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Not published as conference proceedings

The evaluation of African and UK bioactive plant extracts for the control of equid gastrointestinal nematodes

Laura Peachey
Gina L. Pinchbeck
Claire Scantlebury
Gebre Tefera
Mulugeta Getachew
D. Etana
Faith A. Burden
Andrew F. Trawford
Presentation date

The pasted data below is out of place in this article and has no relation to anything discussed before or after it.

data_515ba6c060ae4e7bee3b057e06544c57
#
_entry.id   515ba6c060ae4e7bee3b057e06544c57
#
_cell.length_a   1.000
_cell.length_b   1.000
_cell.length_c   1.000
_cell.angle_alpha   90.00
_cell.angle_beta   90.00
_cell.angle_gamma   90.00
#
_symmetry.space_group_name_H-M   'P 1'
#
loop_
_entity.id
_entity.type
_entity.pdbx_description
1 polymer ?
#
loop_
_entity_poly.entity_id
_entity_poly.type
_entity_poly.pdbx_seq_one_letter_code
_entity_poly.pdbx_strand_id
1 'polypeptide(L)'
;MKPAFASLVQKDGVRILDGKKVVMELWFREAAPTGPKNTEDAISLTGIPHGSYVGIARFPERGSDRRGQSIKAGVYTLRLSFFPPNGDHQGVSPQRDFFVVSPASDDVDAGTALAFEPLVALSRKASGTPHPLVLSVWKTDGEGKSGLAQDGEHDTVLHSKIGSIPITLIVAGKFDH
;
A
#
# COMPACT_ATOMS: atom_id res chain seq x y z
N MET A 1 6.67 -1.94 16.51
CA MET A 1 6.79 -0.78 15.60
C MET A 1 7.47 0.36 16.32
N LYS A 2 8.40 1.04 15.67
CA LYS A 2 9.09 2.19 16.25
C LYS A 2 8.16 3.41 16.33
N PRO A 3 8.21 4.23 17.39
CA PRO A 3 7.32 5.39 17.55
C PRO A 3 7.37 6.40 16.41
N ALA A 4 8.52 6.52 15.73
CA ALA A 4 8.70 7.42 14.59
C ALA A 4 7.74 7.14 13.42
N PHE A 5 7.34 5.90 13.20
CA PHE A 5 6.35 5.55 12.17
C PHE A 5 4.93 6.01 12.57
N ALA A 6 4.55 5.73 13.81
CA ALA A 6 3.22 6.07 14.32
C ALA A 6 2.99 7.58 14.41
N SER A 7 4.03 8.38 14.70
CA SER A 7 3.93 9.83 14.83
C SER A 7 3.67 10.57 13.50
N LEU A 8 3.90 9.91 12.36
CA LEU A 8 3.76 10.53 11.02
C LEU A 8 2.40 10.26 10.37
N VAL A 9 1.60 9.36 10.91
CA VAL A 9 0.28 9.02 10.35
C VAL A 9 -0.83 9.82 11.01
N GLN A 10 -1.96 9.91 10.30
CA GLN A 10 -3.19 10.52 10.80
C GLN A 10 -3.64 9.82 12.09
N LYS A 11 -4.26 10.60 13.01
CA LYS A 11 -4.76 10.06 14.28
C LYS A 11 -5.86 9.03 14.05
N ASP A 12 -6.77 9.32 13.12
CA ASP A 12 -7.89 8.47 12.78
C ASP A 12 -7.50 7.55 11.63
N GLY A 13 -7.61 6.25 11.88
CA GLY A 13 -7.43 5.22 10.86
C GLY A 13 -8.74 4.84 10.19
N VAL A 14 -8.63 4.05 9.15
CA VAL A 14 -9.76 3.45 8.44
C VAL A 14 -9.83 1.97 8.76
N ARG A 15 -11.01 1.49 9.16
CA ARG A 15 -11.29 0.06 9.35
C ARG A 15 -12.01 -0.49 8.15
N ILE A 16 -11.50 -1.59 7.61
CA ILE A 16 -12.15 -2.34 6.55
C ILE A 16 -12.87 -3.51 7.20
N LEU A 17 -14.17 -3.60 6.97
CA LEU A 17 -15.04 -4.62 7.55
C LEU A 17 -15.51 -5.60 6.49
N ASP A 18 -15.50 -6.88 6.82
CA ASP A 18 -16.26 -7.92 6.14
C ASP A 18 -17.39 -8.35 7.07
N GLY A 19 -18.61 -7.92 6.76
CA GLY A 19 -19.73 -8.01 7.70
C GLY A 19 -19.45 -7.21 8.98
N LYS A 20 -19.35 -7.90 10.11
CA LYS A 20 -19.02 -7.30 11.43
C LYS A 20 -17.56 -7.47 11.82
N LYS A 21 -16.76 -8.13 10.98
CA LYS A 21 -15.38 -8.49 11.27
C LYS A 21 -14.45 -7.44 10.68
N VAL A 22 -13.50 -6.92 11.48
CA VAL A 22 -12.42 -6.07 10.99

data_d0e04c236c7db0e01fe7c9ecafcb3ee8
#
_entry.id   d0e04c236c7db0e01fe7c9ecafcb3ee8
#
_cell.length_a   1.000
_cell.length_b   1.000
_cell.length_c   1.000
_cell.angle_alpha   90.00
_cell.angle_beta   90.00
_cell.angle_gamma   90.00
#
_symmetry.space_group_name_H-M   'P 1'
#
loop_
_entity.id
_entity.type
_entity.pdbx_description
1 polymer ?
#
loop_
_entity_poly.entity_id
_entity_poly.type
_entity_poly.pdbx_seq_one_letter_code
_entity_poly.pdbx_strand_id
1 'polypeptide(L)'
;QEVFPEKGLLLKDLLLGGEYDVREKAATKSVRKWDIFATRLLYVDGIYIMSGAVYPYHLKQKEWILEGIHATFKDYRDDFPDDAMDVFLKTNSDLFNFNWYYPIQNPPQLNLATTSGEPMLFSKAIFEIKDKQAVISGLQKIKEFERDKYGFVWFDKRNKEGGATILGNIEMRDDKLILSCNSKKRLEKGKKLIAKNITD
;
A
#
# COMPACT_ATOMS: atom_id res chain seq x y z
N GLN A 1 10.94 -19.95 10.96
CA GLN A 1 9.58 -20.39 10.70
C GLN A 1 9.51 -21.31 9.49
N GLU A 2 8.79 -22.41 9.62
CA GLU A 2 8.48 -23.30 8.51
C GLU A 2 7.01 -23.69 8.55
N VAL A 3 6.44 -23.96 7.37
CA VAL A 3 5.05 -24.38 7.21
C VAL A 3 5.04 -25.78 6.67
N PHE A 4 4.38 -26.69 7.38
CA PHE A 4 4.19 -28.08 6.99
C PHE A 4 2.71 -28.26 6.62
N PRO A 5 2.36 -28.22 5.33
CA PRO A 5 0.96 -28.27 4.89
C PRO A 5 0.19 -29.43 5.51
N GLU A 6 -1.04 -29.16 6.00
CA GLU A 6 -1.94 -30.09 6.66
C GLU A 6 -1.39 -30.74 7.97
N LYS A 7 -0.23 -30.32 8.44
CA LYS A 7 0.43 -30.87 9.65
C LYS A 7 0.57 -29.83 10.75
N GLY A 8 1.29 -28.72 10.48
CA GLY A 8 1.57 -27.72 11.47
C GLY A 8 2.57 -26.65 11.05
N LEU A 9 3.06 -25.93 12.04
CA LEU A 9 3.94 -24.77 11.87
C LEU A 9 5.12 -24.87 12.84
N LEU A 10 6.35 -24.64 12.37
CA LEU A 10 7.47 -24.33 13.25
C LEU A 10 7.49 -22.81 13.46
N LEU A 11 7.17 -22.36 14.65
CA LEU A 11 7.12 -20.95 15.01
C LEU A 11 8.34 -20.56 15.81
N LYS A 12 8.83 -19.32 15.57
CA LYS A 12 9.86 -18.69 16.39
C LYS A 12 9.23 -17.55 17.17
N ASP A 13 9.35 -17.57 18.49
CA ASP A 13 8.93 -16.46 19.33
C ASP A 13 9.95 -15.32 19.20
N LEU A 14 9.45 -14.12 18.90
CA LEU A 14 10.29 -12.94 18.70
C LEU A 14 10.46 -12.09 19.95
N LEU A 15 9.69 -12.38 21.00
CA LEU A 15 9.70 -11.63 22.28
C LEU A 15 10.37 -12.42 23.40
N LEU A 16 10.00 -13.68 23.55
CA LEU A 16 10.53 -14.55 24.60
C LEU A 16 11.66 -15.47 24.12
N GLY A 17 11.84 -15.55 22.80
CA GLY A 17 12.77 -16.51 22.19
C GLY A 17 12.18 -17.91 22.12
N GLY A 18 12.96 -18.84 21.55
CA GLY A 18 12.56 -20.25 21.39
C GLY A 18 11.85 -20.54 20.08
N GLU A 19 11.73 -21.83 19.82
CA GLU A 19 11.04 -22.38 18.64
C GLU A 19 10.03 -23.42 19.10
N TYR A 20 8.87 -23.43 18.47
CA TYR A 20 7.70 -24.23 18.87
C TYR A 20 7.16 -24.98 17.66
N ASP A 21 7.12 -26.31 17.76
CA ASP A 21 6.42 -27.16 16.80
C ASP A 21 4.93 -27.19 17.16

In the developed world the control of equid gastrointestinal (GI) nematodes, in particular cyathostomins, is increasingly challenging due the threat of anthelmintic resistance. In developing countries such as Ethiopia despite high parasite burdens, access to genuine anthelmintic treatment is limited. In both situations there is a need for alternative treatment and management regimens for effective parasite control and consequently there has been increasing interest in the use of bioactive plant extracts (BPEs) [1]. This study identified candidate plants in the UK and Ethiopia and evaluated their in vitro efficacy against cyathostomin populations derived from donkeys. A participatory rural appraisal (PRA) approach was used to identify five ethnoveterinary medicines for use in donkeys in Ethiopia. In the UK three plants were identified following extensive review of literature citing efficacy against GI nematodes of other host species and two extracts were provided courtesy of Prof Jerzy Behnke, University of Nottingham. Hydro-alcoholic extraction of dried plant material was carried out for the eight extracts prior to reconstitution in both water and DMSO. Efficacy of each extract was evaluated by egg hatch assay (EHA) and larval migration assay (LMA) using eggs and larvae recovered from the faeces of donkeys at the Donkey Sanctuary, UK. Dose response curves were produced and ED-50 values were calculated using probit analysis. Of the five Ethiopian plant extracts tested, four showed efficacy in the EHA and/or LMA. The two most efficacious were Acacia nilotica and Rumex abyssinicus in the EHA with ED-50 values of 0.72mg/ml and 1.29mg/ml respectively. Of the five UK extracts four showed efficacy in the EHA and/or LMA. The two most efficacious were Carica papaya (papaya) in the LMA and Allium sativum (garlic) in the EHA with ED-50 values of 18.9µM and 0.65mg/ml respectively. The two BPEs most efficacious in vivo for Ethiopia and the UK are to be carried forward to in vivo trials. This study has demonstrated in vitro efficacy of nine plant extracts against cyathostomins. There is evidence in the literature that these plant extracts show efficacy both in vitro and in vivo against GI nematodes in other species. Therefore these results have identified potential alternatives to synthetic anthelmintics for the treatment of cyathostomins that require further investigation. [1] Githiori JB, Athanasiadou S, Thamsborg SM. Use of plants in novel approaches for control of gastrointestinal helminths in livestock with emphasis on small ruminants. Vet Para 2006;139, 308–320.